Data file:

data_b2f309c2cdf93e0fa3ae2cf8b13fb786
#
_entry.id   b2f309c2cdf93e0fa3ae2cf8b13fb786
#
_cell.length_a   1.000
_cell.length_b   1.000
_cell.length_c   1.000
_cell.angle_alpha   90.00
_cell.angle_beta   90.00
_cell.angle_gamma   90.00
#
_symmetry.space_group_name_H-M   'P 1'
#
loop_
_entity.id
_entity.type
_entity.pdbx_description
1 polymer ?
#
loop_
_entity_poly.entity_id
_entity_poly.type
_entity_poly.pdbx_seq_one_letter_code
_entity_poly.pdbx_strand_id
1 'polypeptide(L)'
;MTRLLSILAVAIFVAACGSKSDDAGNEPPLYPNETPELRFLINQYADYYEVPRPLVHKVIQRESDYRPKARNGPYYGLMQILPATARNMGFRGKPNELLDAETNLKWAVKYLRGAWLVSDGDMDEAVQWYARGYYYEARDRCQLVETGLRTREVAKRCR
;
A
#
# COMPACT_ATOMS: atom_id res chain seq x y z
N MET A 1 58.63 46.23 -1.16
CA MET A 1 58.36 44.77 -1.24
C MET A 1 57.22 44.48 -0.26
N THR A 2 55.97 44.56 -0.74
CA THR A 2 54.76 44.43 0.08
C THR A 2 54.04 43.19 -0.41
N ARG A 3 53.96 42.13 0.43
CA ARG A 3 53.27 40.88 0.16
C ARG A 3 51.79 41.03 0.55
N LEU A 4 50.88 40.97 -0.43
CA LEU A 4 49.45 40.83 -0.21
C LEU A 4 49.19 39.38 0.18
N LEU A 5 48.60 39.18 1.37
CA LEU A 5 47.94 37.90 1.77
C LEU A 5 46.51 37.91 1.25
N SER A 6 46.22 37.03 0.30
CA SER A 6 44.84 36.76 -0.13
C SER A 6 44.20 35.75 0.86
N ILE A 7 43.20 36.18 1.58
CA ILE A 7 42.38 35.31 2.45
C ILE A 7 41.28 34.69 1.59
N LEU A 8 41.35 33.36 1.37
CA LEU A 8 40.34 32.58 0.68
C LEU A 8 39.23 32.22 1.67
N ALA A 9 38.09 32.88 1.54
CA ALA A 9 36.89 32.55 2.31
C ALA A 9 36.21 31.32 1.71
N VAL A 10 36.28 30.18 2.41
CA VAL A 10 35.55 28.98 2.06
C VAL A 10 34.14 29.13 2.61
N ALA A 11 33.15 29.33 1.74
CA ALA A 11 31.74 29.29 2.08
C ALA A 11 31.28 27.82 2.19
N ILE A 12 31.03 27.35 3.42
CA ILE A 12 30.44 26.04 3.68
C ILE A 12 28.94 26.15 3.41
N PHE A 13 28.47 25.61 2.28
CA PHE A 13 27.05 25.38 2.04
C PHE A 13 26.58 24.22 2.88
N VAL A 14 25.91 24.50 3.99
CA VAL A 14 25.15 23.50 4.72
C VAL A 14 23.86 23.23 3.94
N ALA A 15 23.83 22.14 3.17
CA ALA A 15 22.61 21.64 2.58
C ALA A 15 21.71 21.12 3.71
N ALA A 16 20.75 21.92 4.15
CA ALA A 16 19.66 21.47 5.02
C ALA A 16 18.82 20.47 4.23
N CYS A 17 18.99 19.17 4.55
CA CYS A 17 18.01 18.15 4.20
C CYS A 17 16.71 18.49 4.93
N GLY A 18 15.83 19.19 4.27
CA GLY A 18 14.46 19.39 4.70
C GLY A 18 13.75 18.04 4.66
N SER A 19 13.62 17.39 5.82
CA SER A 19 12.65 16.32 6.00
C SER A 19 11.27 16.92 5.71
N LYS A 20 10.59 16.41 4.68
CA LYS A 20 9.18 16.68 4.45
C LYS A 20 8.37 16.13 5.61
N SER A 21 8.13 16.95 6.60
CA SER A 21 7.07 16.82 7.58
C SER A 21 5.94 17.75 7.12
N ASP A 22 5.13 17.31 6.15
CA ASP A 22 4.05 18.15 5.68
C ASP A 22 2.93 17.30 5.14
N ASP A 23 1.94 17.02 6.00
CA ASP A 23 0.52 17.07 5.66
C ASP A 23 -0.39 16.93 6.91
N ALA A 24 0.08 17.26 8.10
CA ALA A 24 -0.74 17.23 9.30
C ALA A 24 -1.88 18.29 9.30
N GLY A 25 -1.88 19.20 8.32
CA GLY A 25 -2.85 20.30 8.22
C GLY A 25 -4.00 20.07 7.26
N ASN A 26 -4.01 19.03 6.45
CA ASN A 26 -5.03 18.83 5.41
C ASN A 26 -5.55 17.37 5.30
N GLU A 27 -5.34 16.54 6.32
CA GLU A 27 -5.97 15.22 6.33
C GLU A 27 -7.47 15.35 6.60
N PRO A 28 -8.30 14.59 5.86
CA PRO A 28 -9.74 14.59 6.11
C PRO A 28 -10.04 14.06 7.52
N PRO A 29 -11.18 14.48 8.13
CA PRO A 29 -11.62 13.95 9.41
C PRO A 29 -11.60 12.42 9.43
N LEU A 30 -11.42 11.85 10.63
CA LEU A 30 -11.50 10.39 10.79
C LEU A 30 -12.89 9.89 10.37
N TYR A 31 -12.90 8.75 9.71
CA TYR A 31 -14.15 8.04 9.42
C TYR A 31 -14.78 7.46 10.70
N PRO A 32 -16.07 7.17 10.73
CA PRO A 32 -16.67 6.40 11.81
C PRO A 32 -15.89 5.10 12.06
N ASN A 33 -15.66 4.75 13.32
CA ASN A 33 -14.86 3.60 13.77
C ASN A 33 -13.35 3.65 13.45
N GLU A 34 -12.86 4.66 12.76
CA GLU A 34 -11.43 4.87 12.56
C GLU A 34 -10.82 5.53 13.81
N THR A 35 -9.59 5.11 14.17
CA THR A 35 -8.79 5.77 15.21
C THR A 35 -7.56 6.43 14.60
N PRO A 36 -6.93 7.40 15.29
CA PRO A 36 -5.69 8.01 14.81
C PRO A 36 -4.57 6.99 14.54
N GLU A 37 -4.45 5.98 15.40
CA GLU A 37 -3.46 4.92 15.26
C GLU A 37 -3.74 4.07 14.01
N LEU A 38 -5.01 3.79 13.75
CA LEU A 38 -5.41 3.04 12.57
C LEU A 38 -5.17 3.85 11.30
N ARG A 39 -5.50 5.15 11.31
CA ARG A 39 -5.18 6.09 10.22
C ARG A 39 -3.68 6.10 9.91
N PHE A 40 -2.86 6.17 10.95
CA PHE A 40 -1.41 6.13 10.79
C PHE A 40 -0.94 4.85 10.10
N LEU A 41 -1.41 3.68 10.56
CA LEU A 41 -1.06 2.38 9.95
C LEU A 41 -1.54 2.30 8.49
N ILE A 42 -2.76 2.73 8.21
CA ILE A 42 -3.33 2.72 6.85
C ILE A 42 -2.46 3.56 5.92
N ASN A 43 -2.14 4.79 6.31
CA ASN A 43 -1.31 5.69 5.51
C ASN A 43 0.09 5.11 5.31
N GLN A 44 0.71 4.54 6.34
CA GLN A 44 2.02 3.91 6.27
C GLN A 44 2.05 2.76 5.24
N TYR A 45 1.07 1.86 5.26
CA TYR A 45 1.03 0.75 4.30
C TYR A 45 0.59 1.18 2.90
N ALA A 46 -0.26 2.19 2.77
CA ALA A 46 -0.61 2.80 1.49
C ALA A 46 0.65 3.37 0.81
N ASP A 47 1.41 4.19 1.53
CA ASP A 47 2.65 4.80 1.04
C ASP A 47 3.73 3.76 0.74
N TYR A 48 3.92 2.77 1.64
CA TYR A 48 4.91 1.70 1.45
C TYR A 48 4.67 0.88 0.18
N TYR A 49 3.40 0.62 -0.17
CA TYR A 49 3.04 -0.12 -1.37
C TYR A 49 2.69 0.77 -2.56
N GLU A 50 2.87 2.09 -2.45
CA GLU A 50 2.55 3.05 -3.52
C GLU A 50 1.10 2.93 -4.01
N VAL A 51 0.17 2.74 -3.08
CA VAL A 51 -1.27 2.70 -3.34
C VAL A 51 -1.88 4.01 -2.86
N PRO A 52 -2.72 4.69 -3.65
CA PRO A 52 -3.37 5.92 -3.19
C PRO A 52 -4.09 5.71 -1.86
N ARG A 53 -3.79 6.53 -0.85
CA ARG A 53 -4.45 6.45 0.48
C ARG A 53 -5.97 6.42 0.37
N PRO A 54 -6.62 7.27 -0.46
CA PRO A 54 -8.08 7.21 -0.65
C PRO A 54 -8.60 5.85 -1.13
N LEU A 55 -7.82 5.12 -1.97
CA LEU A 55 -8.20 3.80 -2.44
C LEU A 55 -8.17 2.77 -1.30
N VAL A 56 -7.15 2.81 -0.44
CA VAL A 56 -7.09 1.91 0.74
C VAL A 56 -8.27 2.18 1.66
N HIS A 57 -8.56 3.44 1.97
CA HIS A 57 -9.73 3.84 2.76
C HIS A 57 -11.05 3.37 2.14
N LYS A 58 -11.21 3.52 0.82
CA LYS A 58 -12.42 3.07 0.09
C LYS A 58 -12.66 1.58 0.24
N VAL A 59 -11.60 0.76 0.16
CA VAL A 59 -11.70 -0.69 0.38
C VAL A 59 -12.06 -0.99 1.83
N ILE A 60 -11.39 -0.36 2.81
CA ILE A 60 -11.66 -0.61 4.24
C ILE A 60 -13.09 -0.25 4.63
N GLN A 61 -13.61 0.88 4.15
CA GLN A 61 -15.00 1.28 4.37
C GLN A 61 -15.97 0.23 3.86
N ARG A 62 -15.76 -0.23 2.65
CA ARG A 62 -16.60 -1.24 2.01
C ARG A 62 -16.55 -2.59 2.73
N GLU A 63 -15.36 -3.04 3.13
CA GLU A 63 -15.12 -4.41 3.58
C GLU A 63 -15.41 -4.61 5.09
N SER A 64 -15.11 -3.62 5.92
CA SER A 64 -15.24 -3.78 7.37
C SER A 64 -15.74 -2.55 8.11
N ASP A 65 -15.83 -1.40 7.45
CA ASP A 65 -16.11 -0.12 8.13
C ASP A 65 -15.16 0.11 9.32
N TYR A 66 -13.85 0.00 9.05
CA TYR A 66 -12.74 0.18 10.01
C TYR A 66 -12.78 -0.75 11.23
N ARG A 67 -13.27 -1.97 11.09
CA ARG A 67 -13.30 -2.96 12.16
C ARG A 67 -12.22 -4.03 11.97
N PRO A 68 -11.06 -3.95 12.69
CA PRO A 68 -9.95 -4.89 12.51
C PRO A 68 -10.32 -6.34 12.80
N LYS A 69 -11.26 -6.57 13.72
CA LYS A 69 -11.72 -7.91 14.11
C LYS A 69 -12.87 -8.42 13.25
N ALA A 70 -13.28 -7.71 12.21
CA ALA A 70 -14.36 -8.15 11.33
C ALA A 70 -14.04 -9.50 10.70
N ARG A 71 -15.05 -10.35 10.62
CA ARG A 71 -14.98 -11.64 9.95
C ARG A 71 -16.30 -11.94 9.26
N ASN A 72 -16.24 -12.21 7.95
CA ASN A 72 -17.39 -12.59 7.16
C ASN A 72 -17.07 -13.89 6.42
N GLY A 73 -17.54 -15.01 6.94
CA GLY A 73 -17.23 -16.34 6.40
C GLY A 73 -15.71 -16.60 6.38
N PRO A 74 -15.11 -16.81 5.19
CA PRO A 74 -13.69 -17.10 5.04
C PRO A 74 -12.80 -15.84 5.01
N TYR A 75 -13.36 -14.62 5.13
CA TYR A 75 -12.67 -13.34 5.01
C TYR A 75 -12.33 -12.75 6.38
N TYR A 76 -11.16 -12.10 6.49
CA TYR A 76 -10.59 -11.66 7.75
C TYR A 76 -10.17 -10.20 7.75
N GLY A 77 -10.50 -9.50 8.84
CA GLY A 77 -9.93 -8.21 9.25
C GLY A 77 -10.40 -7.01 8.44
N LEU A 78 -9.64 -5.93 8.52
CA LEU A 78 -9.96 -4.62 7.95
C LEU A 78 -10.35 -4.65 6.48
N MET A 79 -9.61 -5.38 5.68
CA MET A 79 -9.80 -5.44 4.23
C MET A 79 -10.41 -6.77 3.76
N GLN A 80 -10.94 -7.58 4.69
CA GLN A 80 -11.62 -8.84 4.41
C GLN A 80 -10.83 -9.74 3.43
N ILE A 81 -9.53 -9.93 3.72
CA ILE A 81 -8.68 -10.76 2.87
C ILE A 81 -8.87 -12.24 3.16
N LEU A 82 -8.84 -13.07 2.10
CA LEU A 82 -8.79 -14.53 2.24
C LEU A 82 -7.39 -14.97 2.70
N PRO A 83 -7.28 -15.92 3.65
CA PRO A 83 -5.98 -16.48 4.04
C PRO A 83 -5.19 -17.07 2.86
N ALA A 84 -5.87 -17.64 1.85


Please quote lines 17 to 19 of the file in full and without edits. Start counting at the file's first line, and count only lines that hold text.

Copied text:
_entity.pdbx_description
1 polymer ?
#